# A King, 1000 Bottles of Wine, 10 Prisoners and a Drop of Poison

## a mathematical riddle

--

Here’s the riddle we were looking at in the last lesson in case you missed it.

The King of a small country invites 1000 senators to his annual party. As a tradition, each senator brings the King a bottle of wine. Soon after, the Queen discovers that one of the senators is trying to assassinate the King by giving him a bottle of poisoned wine. Unfortunately, they do not know which senator, nor which bottle of wine is poisoned, and the poison is completely indiscernible. However, the King has 10 prisoners he plans to execute. He decides to use them as taste testers to determine which bottle of wine contains the poison. The poison when taken has no effect on the prisoner until exactly 24 hours later when the infected prisoner suddenly dies. The King needs to determine which bottle of wine is poisoned by tomorrow so that the festivities can continue as planned. Hence he only has time for one round of testing. How can the King administer the wine to the prisoners to ensure that 24 hours from now he is guaranteed to have found the poisoned wine bottle?

Don’t worry if you weren’t able to solve it. The important part is to try.

# possible solution one:

Let’s start by restating the problem.

We have 1000 bottles of wine, one of which is poisoned and somehow we need to test all of the wine bottles using only 10 prisoners as taste testers. However we decide to administer the wine to the prisoners, we need to use the prisoners deaths as a code to trace back to the poisoned wine bottle.

Since we have only 24 hours to test the wine, we know that there is not enough time nor enough prisoners to test the wine one-by-one. I’m guessing you got to this point and that’s where the confusion set in.

How can we test all of the bottles? Well, we’re going to have to get the prisoners drunk, I can tell you that much! Jk, but seriously we need to systematically distribute the wine to the prisoners so that there are at least a thousand different combinations!

First, let’s line up our 10 prisoners and label them. Also label the wine bottles 0–999 so we can tell them apart.

Let’s have Prisoner A drink from every other bottle starting with the first bottle, bottle #0. In other words, Prisoner A will drink from bottles 0, 2, 4, …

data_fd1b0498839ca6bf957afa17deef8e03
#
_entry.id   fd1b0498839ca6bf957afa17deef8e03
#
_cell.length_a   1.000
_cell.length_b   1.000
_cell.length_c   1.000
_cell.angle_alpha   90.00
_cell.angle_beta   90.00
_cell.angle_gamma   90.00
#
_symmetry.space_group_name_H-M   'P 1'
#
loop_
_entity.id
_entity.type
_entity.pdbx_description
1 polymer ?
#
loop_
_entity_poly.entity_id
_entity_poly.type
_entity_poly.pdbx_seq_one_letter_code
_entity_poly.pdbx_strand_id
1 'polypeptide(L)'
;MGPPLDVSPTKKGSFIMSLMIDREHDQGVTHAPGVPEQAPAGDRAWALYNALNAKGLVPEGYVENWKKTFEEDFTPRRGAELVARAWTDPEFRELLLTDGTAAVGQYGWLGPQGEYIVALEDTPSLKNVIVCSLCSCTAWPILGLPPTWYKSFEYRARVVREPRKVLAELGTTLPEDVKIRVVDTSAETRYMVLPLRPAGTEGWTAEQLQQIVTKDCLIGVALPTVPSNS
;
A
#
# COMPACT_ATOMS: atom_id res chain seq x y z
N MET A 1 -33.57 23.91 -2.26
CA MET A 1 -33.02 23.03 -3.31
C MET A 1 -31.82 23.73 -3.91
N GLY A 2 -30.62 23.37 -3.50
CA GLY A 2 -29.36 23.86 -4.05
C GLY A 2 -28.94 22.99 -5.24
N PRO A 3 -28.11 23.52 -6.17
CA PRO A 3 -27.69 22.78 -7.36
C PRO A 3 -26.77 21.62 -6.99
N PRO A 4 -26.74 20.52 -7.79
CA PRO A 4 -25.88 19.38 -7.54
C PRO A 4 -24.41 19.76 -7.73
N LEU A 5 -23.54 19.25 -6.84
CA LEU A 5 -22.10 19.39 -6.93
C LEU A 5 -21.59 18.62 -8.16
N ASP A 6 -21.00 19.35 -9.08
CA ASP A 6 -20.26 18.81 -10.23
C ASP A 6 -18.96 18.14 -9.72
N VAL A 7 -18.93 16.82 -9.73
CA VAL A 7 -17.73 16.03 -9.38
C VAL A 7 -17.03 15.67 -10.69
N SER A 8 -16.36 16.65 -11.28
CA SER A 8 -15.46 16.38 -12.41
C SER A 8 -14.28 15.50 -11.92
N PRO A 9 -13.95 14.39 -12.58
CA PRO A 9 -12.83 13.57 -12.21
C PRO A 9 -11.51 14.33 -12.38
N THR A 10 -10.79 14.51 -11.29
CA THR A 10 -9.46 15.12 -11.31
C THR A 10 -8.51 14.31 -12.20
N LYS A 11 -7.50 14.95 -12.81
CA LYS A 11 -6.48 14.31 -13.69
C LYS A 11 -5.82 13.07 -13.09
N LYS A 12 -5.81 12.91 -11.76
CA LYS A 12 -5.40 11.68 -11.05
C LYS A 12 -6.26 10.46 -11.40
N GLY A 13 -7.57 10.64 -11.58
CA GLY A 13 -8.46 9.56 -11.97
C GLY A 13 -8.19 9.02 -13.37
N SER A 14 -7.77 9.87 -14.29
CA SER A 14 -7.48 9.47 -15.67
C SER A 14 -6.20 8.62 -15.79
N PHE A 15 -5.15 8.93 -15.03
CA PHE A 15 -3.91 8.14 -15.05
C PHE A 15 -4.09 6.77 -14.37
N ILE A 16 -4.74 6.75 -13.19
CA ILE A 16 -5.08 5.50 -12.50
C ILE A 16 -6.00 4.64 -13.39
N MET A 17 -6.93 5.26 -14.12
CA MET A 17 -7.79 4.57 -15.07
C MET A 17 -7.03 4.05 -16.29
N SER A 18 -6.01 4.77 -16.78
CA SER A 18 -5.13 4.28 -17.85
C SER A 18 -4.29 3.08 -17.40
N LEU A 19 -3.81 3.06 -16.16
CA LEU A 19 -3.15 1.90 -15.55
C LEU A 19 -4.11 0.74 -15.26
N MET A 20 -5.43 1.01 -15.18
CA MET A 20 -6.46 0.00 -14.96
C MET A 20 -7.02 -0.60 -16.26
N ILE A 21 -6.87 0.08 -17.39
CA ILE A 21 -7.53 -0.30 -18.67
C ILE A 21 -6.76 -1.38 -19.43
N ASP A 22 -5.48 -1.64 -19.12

Next, assign Prisoner B the task of drinking from every other set of two bottles. For example, Prisoner B drinks from bottles 0 and 1, skips 2 and 3. Drinks from 4 and 5, skips 6 and 7, and so forth continuing the pattern.

Have Prisoner C drink from every other set of four bottles: i.e. Prisoner C drinks from bottles 0–3, (skip 4–7), 8–11, (skip 12–15), 16–19, …

Are you seeing the pattern? Keep doubling the number of bottles each prisoner drinks in succession.

Prisoner D drinks from every other set of eight bottles. Prisoner E from every other set of 16. Prisoner F from every other 32. Prisoner G from every other 64. Prisoner H from every other 128. Prisoner I from every other 256. And lastly, Prisoner J from the first 512 bottles.

At this point, you may notice something looks familiar. The bottle assignments reflect powers of 2.

We have successfully distributed the wine so that there are sufficiently many combinations. Now we wait 24 hours to see which prisoners were poisoned.

How will we be able to tell which bottle was the poisonous one? We will look at the pattern of poisoned prisoners encoded in binary. To do so I’ll place a zero above the prisoners who are poisoned, and a one above those who aren’t.

Before we decode the result, we need to flip our prisoners around so that it matches the binary place-value system.

There we go. Now suppose all the prisoners are poisoned? Which bottle of wine was it?

Well it must have been the first bottle, bottle #0, since this is the only bottle that they all drank from.

This is confirmed in our diagram because if they are all poisoned, we place a zero above every prisoner. And 0000000000 in binary is still 0 in decimal.

Now let’s suppose that everyone except prisoner A is poisoned.

If we translate 0000000001 into decimal we get 1. Which means bottle # 1 was poisoned. This confirms what we know to be true because Prisoner A was the only prisoner not to drink from bottle # 1 (remember Prisoner A drank from bottles 0, 2, 4, 6…).

How about if prisoners J, H, F, D and B are poisoned?

Translate the number 0101010101 into decimal to determine which bottle it was.

101010101 = 256 + 64 + 16 + 4 + 1 = 341.

Hence, bottle number 341 was the poisonous bottle.

Pretty clever, isn’t it? Because there are 10 prisoners and each prisoner has two states (dead or alive), this system has a grand total of 1,024 different combinations.

This is more than enough combinations since we only have 1000 bottles.

# possible solution two:

This solution jumps straight into binary.

To begin, label each bottle with both its decimal number and binary equivalent.

Now each bottle serves as a code describing which prisoners are to drink from it. In this system, a one means the prisoner drinks from it, a zero means the prisoner doesn’t.

For example, only Prisoner J should drink from bottle one since its binary is 0000000001. Whereas, Prisoners I and G should drink from bottle ten whose binary is 0000001010 because it has 1's in the columns that match up with prisoners I and G.

Continue this process until you have given out sips of wine from every bottle. After 24 hours, line up the prisoners in order and note which ones have been poisoned with ones and mark the rest with zeros. Convert this number back into decimal to reveal which bottle was poisoned.

Whew! Wasn’t that fun?!

## ❤ STAY CONNECTED ❤

Stay up-to-date with everything Math Hacks is up to!

## More Puzzling Problems

--

--

Check out my YouTube channel “Math Hacks” for hands-on math tutorials and lots of math love ♥️